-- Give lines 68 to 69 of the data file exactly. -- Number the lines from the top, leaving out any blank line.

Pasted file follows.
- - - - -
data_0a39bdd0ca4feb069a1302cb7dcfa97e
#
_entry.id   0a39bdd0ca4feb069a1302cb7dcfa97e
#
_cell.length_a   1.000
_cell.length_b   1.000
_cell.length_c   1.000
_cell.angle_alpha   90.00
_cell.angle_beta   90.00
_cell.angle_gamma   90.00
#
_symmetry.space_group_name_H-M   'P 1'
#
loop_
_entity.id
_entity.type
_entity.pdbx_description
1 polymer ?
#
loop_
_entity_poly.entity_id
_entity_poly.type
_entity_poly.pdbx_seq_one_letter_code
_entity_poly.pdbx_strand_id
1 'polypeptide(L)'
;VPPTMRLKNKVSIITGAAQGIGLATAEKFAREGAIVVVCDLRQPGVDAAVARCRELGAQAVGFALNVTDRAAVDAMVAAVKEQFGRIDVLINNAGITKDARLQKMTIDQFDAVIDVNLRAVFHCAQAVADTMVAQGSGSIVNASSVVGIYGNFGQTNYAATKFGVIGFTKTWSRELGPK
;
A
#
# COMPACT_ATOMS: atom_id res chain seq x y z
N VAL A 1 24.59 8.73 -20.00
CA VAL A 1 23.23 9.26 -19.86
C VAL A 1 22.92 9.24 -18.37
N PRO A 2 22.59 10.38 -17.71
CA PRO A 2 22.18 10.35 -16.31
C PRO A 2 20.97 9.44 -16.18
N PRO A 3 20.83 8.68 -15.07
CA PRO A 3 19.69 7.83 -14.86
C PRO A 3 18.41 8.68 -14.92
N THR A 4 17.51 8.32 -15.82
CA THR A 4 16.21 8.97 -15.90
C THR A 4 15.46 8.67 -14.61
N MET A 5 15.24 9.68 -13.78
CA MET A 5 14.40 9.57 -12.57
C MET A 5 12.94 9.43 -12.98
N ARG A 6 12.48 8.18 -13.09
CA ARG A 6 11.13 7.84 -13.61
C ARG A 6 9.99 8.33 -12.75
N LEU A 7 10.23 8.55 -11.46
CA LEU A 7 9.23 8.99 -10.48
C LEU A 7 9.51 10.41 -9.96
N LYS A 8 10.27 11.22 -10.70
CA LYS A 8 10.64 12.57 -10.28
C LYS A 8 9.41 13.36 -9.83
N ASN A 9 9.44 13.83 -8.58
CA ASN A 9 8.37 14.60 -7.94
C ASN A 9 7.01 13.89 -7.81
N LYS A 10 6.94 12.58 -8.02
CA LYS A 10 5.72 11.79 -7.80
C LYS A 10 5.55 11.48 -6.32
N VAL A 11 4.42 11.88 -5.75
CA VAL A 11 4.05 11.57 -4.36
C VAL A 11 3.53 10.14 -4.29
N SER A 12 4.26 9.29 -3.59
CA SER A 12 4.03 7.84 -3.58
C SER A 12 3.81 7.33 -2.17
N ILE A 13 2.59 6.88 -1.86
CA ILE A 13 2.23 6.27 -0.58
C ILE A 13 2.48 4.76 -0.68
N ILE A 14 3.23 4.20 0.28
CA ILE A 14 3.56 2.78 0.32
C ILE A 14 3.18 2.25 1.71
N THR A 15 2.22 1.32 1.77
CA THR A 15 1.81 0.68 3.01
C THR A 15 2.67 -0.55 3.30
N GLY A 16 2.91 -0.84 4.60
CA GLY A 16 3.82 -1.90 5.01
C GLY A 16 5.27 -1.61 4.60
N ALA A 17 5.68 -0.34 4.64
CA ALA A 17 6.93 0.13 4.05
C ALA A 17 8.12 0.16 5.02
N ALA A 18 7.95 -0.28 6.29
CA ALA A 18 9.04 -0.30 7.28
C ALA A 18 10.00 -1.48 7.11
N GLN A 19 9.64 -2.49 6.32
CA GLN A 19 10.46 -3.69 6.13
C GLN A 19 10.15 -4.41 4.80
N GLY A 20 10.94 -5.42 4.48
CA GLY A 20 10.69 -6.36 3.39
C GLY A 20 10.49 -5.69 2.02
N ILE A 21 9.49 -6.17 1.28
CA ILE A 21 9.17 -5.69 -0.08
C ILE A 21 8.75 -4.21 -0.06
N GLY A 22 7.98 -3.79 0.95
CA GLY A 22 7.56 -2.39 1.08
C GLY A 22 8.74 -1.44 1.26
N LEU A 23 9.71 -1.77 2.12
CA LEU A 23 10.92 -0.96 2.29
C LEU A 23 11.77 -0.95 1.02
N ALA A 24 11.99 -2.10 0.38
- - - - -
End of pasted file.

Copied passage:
CA ILE A 13 2.23 6.27 -0.58
C ILE A 13 2.48 4.76 -0.68